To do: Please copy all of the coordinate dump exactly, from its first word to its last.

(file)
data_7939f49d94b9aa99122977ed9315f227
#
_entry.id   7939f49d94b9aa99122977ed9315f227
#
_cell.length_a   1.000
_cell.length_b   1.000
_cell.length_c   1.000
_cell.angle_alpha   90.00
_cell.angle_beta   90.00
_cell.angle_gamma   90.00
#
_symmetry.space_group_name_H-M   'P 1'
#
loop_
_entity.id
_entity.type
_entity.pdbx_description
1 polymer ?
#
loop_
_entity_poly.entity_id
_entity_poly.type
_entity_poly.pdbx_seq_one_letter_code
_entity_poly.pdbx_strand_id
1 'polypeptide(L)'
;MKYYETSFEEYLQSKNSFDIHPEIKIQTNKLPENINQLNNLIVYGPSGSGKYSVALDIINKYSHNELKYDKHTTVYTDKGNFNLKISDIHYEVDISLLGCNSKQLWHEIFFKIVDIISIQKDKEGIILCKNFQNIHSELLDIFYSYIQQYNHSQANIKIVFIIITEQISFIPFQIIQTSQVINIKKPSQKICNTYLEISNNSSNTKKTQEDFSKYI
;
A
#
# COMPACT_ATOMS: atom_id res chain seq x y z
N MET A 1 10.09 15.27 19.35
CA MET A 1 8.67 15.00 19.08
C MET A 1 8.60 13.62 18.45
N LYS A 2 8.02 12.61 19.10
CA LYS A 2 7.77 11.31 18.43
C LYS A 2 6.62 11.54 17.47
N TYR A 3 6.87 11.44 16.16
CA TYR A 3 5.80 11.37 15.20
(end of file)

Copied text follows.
data_7939f49d94b9aa99122977ed9315f227
#
_entry.id   7939f49d94b9aa99122977ed9315f227
#
_cell.length_a   1.000
_cell.length_b   1.000
_cell.length_c   1.000
_cell.angle_alpha   90.00
_cell.angle_beta   90.00
_cell.angle_gamma   90.00
#
_symmetry.space_group_name_H-M   'P 1'
#
loop_
_entity.id
_entity.type
_entity.pdbx_description
1 polymer ?
#
loop_
_entity_poly.entity_id
_entity_poly.type
_entity_poly.pdbx_seq_one_letter_code
_entity_poly.pdbx_strand_id
1 'polypeptide(L)'
;MKYYETSFEEYLQSKNSFDIHPEIKIQTNKLPENINQLNNLIVYGPSGSGKYSVALDIINKYSHNELKYDKHTTVYTDKGNFNLKISDIHYEVDISLLGCNSKQLWHEIFFKIVDIISIQKDKEGIILCKNFQNIHSELLDIFYSYIQQYNHSQANIKIVFIIITEQISFIPFQIIQTSQVINIKKPSQKICNTYLEISNNSSNTKKTQEDFSKYI
;
A
#
# COMPACT_ATOMS: atom_id res chain seq x y z
N MET A 1 10.09 15.27 19.35
CA MET A 1 8.67 15.00 19.08
C MET A 1 8.60 13.62 18.45
N LYS A 2 8.02 12.61 19.10
CA LYS A 2 7.77 11.31 18.43
C LYS A 2 6.62 11.54 17.47
N TYR A 3 6.87 11.44 16.16
CA TYR A 3 5.80 11.37 15.20